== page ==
On Stage: A Senior Finale

If movement could be converted to snow, Point Park University’s student performers whipped up a blizzard of dance at the Byham Theater Thursday night. (Pardon the snow reference, but it’s inevitable given the  nearly 30 inches that fell on Pittsburgh.) Although the program contained what could be termed four finale numbers (or close to it), making it hard to sustain and/or build the energy, there was no doubt that this was the strongest performance yet in six years at Conservatory Dance Company’s annual sojourn to the Byham.

Part of it had to do with the selection of choreography, all physically astute and tapping the students’ seemingly unquenchable wellspring of energy, with Gerald Arpino’s “Light Rain” (Maia Wilkins), Daniel Ezralow’s “SUPER STRAIGHT is coming down” (Cheryl Mann), Doug Varone’s “The Constant Shift of Pulse” (Daniel Charon) and David Parsons’ “Nascimento” (Jason McDole). Repetiteurs are listed in parentheses because they had more than a helpful hand in the program’s success.

Part of it had to do with the use of nuance, a new development in Point Park’s dance program, which has always nurtured mostly forthright performances. With this program, the audience could see elements like phrasing and lyricism, caught within each piece.

Part of it, thought, had to do with the quality of the graduating senior class. That could best be seen in Ezralow’s “SUPER STRAIGHT,” an angular commentary on an uptight, corporate society. Rigid. Isolated. Pressurized. INTENSE.

“SUPER STRAIGHT” didn’t display much in the way of high-flying tricks. The performers banked on the use of control and, in particular, the use of silence. It provided contrast, challenging the performers and audience alike. Although the work took a few moments to build, once the five dancers took hold, they never let go, drawing in the audience as if there was an emotional pull.

Most of them came from prominent roles in the previous CDC production, Kiesha Lalama-White’s  “The Bench.” It was obvious that the connection, the trust was still there. “SUPERSTRAIGHT” took advantage of James Washington’s beautiful sense of balance, Angela Dice’s economy of motion, Ahmad Simmons’ intelligence, combined with a breathtaking vertical jump, and Naila Ansari’s earthy sensuality. Ray Interior fit into the dynamic well, and rose to the occasion during his solo moments.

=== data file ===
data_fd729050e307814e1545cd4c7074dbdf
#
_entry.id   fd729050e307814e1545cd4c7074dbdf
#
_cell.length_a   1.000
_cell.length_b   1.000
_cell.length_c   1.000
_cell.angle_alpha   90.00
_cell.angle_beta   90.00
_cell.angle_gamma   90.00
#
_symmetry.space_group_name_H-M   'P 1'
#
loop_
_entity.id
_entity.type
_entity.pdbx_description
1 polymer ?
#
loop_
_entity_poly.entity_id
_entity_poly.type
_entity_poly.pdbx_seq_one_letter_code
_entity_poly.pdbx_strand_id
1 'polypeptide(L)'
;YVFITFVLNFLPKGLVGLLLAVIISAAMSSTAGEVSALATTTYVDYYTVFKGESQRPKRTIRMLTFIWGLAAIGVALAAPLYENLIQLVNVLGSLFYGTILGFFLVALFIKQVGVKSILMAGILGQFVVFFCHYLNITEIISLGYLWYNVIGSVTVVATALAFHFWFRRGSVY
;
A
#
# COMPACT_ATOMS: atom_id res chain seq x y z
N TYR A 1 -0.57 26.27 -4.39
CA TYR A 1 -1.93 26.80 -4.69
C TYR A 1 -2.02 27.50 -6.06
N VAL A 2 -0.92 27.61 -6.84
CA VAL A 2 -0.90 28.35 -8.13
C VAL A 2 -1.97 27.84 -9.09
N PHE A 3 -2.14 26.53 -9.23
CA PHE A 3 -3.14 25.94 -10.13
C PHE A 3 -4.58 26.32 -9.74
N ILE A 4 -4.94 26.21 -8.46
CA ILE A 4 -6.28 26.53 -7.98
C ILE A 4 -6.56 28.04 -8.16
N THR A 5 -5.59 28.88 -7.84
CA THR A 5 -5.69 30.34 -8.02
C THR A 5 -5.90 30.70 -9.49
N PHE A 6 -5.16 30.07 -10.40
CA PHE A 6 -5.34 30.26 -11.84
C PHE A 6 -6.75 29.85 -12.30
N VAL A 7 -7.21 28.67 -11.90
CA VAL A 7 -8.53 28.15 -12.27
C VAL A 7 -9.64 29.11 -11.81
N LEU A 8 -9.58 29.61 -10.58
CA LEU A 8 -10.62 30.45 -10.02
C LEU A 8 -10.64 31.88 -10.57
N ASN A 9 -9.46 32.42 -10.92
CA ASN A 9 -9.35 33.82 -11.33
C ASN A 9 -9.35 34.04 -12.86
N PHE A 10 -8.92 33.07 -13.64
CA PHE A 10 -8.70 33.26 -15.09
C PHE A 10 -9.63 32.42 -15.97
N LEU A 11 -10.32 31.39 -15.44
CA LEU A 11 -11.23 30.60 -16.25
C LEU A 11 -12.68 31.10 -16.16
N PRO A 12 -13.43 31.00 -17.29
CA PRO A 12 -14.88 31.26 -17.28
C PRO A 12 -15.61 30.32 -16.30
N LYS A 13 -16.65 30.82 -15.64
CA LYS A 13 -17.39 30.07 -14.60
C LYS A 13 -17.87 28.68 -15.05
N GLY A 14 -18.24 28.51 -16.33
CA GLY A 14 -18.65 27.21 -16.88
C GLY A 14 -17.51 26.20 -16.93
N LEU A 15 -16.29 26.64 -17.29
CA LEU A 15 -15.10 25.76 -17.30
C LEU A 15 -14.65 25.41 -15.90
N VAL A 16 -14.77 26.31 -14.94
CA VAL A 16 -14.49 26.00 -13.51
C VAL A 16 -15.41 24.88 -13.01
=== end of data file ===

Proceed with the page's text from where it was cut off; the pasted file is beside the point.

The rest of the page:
Solos abounded in all of the works, giving many students a chance to strut their stuff, so to speak, and a nice touch that took advantage of the range of talent. In Parsons’ “Nascimento,” a mostly senior cast avoided taking a youthful response to the Latino beat and instead offered more through a joyous clarity and rhythmic acuity. It was also playfully hot. After a reflective mid-section, the music began percolating in a Bobby McFerrin-like setting and at one point, the audience spontaneously responded with rhythmic clapping. Inspired, the cast skillfully took it to another level.

Varone’s “The Constant Shift of Pulse” was just that. It had movement that seemed to spill across the stage to John Adams’ terrific score, a cross between the rhythmic variety of Igor Stravinsky and the pulsating hypnotic flair of Philip Glass, but still its own animal. Fifteen dancers matched the movement to the music in surprising places. Although the dance seemed to be forgiving in its casualness, it was ultimately demanding in Varone’s underlying complexity, broken by scintillating pauses, that left both dancers and audience breathless at the end.

Created in 1981, Arpino’s “Light Rain” was a brief history lesson in the all-American athleticism that marked The Joffrey Ballet, filtered here through a pseudo-Arabian lens. With rippling lighting and a misty haze settling over the dance, Arpino inserted undulating arms, trembling knees and feet and requisite hip rolls. There were splits, upside down and right side up, both male and female. Perhaps the ballet was awash in a time when Americans were just opening their eyes and ears to other cultures, but it was still well-suited to the CDC dancers and gave a boost to Point Park’s ballet program, where proper programming is a must.

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